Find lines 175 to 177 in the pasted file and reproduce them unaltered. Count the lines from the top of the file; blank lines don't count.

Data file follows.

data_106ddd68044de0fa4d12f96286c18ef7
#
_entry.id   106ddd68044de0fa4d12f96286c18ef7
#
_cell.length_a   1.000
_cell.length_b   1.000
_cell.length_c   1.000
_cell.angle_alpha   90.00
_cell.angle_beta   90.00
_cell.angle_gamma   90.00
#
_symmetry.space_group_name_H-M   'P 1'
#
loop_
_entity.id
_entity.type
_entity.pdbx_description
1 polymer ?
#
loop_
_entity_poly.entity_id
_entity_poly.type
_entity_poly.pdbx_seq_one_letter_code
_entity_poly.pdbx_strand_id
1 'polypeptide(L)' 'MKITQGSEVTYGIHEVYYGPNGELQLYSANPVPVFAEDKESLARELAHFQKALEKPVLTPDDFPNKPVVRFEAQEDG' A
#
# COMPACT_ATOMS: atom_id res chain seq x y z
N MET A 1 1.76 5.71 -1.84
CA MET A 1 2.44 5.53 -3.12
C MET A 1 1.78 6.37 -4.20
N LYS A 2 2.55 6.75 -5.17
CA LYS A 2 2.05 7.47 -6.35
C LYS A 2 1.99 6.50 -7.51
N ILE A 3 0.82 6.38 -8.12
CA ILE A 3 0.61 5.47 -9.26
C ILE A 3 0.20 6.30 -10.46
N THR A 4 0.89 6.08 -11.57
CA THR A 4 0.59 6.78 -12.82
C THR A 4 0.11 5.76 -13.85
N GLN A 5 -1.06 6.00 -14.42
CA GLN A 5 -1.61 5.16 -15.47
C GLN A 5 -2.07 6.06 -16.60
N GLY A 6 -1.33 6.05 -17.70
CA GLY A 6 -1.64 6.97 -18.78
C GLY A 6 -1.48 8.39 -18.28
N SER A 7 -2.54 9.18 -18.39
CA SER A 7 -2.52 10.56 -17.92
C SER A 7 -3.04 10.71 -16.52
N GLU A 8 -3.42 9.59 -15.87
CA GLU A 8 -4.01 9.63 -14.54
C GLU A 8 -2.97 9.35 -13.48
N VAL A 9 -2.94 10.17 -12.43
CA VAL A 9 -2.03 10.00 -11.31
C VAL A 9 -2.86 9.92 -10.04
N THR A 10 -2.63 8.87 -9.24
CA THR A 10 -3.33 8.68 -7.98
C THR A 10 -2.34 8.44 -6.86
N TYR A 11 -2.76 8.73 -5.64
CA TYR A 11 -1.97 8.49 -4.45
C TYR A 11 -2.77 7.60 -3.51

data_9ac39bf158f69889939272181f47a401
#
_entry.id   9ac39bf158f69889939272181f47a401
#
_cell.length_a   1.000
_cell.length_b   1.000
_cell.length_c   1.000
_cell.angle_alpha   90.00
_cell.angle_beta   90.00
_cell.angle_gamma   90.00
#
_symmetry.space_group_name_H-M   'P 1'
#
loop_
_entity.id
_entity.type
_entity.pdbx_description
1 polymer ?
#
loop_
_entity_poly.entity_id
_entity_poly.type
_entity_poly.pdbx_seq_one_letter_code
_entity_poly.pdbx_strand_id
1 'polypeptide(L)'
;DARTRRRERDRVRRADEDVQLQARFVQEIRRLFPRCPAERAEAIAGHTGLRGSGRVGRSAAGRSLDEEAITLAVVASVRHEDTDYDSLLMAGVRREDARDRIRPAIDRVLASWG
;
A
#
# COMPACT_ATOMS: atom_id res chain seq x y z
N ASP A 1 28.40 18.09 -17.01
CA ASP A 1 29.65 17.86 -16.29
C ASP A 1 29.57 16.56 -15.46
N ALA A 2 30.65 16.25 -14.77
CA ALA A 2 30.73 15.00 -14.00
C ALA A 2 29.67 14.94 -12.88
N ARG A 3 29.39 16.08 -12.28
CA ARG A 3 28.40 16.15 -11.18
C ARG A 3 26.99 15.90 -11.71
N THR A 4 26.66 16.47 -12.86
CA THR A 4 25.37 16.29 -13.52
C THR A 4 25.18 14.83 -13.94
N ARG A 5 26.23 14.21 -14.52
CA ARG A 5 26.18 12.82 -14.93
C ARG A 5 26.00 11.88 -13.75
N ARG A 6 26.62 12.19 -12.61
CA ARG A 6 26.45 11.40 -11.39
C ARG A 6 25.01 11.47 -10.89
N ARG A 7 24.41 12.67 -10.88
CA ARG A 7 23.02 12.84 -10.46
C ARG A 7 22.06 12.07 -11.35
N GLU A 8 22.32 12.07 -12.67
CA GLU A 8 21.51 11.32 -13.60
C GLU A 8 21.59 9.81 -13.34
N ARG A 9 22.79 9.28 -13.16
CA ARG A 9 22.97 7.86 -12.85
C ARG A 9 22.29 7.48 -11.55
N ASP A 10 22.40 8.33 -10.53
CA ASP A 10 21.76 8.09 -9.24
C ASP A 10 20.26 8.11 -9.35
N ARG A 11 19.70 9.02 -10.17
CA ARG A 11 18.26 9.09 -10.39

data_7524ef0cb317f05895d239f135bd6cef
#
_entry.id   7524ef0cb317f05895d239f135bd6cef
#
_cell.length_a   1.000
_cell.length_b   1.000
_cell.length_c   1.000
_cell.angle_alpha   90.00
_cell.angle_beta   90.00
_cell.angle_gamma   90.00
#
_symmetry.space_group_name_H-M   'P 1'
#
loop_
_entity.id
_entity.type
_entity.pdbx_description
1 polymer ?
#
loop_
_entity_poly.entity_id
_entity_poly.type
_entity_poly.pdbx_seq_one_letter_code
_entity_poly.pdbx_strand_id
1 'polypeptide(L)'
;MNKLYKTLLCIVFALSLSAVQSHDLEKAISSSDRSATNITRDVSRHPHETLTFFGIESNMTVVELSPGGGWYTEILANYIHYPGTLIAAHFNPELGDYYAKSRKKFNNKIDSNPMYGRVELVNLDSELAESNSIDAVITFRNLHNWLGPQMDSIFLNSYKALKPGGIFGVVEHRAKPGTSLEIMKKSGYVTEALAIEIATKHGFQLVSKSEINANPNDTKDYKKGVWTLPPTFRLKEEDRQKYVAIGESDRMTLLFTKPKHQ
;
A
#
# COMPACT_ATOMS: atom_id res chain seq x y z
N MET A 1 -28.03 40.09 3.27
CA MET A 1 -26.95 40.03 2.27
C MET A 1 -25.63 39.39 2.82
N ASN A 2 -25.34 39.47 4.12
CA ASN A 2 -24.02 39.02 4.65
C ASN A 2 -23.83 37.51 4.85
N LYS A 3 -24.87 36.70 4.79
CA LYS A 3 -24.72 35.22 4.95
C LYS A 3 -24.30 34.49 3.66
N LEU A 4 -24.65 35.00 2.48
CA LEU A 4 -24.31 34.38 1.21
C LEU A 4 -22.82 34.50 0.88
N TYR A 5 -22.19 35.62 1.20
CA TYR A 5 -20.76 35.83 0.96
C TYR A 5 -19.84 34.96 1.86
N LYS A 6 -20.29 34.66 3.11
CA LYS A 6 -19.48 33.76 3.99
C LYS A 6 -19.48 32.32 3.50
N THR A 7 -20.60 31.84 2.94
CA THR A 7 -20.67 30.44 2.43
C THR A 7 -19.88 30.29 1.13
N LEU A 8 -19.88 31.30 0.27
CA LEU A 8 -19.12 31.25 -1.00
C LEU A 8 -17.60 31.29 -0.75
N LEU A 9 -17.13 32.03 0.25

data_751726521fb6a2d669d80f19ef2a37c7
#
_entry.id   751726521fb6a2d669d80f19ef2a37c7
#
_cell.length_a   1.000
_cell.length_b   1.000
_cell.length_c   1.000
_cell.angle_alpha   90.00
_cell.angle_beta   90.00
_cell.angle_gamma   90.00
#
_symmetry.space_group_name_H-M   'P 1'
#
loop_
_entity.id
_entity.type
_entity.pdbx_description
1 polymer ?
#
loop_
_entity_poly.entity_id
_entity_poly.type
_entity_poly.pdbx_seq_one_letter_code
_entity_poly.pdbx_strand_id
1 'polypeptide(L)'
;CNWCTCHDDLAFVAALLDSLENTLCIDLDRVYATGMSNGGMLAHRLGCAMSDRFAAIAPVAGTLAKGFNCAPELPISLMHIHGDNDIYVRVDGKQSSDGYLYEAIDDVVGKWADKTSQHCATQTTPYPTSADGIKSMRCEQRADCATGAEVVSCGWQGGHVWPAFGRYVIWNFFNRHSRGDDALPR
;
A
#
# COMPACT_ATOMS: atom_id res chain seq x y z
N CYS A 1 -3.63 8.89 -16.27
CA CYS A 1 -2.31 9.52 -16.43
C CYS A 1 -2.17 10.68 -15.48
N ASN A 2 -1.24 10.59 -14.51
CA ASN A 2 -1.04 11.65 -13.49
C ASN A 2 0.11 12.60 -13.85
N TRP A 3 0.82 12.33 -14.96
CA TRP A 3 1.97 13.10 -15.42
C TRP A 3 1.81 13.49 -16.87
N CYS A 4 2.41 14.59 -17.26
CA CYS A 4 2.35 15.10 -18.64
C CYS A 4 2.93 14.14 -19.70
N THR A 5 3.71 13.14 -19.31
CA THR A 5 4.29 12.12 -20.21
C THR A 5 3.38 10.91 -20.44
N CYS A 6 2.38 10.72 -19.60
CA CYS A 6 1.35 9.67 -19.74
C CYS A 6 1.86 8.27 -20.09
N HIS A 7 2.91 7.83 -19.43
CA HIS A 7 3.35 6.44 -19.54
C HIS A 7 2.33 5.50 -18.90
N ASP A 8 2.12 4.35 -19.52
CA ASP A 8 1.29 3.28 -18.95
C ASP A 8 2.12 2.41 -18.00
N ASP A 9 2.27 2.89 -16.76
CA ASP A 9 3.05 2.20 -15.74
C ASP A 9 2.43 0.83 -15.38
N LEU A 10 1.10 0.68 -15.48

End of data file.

CA LEU A 8 -19.12 31.25 -1.00
C LEU A 8 -17.60 31.29 -0.75
N LEU A 9 -17.13 32.03 0.25